LONDON (AlertNet) - How do aid workers ensure access to people in need when attacks against them have tripled in the past decade, resulting in the deaths of more than 100 people a year?
Well, here are a few ideas.
Stick faithfully to the humanitarian principles of humanity, impartiality and neutrality - and deliver results based on them; lose (a bit) the Western face (too often associated with military forces leading to perceptions of bias) and hire more nationals; ditch the logos and go for a low-profile approach; involve the community; take a leaf out of the International Committee of the Red Cross' (ICRC) book and start talking to everyone (with a gun or otherwise); invest properly in dialogue and keep it going.
Those are just some of the recommendations of a report commissioned by the U.N. Office for the Coordination of Humanitarian Affairs (OCHA) highlighting some of the best examples of tackling security hurdles in difficult and dangerous environments.
"The last 10 years represent one of the worst decades ever in terms of attacks on humanitarian workers and lack of humanitarian access," said former U.N. Emergency Relief Coordinator Jan Egeland in the preface of the report To Stay and Deliver.
"When people in need are deprived of assistance because relief workers are attacked or blocked, we are not faced with a political or diplomatic 'problem' - we are faced with an outrage and a criminal act under international and national laws."
Major attacks that have led to death, kidnapping or serious injury have levelled off in the last five years, the report said. However, violence against aid workers in a small number of countries -Afghanistan, Somalia and Sudan top the list - have driven up the number of aid worker casualties globally.
Kidnappings remain the fastest growing type of attack against aid workers. The use of heavy explosive devices, including suicide and roadside bombings, are also increasing. According to the report, attacks have become more complex with, in some cases, a combination of suicide bombers and armed attackers being deployed.
Despite the expectation, shared by heads of state and the general public alike, that people should receive immediate relief when conflict or disasters strike, Egeland said governments, parties to armed conflict and other players are not doing enough to secure unrestricted access for aid workers.
"... on the contrary, those who control territory, funding, or simply the closest guns are too often allowed to harass, politicise, militarise and undermine humanitarian action with impunity," he added.
One way aid organisations can make it easier for themselves is by gaining acceptance from all sides in order to work freely.
The study points to what it calls a headline finding - the greater an organisation's proven capacity to communicate and negotiate with the players that count, the better the access and security it achieves for its humanitarian operations.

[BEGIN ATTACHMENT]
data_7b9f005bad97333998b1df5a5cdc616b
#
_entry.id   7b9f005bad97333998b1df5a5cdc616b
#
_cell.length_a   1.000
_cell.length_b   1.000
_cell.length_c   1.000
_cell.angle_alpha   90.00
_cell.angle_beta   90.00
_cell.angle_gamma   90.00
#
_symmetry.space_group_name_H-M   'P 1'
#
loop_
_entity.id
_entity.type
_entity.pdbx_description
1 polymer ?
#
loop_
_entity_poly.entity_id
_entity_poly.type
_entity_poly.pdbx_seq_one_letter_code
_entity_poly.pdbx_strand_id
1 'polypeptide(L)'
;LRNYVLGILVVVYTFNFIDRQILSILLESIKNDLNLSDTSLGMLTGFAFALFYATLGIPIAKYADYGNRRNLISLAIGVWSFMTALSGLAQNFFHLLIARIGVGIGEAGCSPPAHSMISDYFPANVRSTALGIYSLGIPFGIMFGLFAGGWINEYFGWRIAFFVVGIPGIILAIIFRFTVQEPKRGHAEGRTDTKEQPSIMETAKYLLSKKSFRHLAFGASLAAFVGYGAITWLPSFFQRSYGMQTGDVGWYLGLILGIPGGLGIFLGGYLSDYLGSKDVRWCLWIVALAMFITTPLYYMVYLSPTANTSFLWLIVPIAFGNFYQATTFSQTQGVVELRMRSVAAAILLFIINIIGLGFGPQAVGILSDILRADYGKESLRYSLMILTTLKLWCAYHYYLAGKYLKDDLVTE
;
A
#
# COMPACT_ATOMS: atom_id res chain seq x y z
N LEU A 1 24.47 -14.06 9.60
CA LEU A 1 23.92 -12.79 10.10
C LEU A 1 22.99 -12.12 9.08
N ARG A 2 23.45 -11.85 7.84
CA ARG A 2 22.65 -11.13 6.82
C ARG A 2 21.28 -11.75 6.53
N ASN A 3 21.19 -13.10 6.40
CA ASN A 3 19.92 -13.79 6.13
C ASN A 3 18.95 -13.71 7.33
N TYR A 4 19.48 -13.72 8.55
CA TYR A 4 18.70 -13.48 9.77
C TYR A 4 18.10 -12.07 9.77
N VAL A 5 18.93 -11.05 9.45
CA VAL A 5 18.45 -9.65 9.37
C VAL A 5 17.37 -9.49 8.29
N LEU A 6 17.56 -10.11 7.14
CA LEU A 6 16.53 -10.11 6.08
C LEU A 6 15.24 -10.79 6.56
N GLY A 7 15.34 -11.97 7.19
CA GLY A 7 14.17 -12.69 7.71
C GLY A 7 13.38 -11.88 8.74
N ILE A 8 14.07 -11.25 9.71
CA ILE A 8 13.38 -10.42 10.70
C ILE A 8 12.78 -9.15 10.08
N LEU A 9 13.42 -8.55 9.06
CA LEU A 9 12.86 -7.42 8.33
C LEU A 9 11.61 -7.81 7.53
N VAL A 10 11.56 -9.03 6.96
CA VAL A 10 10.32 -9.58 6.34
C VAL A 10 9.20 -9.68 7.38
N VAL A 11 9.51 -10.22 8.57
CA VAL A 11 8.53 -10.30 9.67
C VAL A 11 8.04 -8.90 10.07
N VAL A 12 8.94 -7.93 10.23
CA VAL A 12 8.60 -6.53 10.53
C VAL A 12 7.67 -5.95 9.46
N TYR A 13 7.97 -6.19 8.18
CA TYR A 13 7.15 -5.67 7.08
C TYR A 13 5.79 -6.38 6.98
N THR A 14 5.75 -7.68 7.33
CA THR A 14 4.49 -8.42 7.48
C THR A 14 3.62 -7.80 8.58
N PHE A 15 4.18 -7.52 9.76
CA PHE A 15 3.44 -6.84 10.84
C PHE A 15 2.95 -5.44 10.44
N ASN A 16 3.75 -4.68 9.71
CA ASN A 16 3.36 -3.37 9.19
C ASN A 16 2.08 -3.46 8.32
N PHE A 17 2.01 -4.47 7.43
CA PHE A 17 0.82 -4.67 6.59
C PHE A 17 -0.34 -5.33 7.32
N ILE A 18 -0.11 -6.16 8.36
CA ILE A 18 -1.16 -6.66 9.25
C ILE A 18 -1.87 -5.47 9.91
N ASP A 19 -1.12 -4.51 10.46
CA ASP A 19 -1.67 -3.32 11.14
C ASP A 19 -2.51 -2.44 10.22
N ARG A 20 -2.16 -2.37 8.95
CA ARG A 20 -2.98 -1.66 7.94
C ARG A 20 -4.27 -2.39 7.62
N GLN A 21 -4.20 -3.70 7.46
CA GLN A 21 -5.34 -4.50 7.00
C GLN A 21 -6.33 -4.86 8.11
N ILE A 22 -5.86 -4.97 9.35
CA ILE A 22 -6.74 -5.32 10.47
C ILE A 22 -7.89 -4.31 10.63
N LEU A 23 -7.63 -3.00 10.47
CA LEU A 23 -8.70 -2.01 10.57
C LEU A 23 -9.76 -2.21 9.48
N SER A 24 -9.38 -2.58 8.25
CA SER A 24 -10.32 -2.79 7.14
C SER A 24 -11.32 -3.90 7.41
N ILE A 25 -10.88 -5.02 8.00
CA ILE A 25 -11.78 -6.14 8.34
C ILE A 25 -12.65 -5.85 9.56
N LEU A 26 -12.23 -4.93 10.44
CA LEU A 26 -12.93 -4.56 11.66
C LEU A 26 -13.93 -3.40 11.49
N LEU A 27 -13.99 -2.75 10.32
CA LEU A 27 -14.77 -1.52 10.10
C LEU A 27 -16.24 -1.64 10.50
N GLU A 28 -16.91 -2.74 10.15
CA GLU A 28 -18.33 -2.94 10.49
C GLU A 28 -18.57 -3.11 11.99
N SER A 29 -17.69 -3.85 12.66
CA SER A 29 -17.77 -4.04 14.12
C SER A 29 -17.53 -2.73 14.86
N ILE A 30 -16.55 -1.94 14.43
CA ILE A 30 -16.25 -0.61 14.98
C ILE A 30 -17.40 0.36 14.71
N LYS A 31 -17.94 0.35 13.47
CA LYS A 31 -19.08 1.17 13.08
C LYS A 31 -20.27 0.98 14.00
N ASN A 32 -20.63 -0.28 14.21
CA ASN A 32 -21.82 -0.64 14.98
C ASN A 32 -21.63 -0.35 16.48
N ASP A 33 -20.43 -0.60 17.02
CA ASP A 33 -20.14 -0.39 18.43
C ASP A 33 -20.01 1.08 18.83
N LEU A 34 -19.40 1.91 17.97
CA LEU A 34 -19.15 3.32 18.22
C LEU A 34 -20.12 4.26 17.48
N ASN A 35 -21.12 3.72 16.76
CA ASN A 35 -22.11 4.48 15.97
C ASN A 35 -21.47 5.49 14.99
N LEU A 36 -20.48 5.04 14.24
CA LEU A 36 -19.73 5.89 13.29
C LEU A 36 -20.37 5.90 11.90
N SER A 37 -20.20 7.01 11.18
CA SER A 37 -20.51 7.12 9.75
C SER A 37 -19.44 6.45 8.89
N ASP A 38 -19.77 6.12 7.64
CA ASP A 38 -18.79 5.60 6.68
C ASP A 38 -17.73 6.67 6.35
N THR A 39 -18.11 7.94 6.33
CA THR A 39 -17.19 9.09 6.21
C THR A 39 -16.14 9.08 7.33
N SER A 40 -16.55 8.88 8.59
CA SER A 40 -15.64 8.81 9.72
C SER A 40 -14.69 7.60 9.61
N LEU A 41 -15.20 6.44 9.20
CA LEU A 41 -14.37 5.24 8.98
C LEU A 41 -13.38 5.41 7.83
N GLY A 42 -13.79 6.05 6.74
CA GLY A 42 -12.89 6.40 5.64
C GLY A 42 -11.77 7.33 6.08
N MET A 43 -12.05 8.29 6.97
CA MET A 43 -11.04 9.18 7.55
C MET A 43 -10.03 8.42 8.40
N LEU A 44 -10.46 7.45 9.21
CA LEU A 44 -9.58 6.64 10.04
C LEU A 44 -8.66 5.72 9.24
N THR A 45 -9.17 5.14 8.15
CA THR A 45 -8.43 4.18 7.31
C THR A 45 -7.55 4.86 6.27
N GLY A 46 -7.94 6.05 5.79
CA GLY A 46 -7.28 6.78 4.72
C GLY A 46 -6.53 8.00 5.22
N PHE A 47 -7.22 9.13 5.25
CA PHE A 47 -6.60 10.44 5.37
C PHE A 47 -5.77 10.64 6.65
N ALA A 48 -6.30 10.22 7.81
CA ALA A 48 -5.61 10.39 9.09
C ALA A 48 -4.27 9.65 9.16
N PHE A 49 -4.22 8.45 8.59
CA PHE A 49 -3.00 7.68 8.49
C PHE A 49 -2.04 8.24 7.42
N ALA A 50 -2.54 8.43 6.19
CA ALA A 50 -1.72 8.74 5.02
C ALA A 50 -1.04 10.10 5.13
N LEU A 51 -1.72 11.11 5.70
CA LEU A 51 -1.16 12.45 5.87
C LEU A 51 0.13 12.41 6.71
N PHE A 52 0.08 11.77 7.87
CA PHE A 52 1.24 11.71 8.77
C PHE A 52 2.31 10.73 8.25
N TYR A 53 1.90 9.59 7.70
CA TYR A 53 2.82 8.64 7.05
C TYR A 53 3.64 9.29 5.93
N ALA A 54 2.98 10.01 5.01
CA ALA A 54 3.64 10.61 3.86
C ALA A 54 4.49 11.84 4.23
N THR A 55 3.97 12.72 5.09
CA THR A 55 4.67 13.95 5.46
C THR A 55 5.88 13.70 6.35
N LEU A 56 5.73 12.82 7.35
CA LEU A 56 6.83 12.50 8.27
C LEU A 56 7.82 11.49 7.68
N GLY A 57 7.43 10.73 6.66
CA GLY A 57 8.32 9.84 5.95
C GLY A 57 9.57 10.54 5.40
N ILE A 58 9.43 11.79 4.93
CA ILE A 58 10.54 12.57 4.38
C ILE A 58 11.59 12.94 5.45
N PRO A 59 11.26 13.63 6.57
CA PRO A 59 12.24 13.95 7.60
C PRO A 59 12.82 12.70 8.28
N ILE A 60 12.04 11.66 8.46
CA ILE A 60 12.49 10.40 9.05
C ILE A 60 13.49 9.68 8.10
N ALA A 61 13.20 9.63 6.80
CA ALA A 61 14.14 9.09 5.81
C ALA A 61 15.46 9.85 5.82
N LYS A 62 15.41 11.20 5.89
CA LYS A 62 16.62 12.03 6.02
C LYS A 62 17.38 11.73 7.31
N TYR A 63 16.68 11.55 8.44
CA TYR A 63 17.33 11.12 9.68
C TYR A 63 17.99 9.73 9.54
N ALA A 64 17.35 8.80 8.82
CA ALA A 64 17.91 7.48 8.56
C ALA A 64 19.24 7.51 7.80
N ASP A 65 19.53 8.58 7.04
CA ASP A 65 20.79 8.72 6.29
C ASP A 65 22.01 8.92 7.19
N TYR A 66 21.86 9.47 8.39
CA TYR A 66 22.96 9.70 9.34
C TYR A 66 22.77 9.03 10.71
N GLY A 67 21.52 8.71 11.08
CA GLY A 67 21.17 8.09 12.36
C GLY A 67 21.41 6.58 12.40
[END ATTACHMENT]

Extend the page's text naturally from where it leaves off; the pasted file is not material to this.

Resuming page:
Take ICRC, for example. The Geneva-headquartered group, which has carved a reputation for neutrality and discretion, gets a nod from OCHA for continuously engaging with all parties to a conflict as well as local communities.
The report said in Afghanistan, ICRC reached more than 10,000 people with its message in the course of one year, by taking part in 500 separate meetings.
The report also suggested that aid agencies shift their focus to "how to stay" as opposed to "when to leave". Rather than limiting their activities based on risks, they should identify all possible means to deliver their programme goals.
Another suggestion was to avoid "bunkerisation" which keeps humanitarian organisations at a distance both mentally and physically from the populations they are serving.
"There is little point in an aid agency being present in a country if its staff remain behind compound walls or cloistered in safe areas and capital cities, unable to work with the people in need," the report added.
It said the few organisations that have maintained or expanded operations in the most dangerous environments have recruited staff in consultation with their communities and appointed nationals from the diaspora as international staff - tactics that have allowed them to keep a low-profile.
International humanitarian organisations should also take security for national staff more seriously. The study found that most national aid workers believe overall security management is improving, but most also feel they are still more exposed and face greater risk than their international colleagues.
Perhaps most worrying, though not unsurprising, is the study's conclusion that some aid agencies have caved in to restrictions imposed on them by both host countries and donor governments, or closely aligned themselves with political and military players - at the expense of their humanitarian principles.
The study was the result of six field trips done by a research team led by Egeland, who is now based at the Norwegian Institute of International Affairs, to Afghanistan, Democratic Republic of Congo, the Palestinian territories, Pakistan, Somalia and Darfur in Sudan. The team also analysed the situation in Chad, Colombia, Haiti, Iraq, Sri Lanka and Yemen.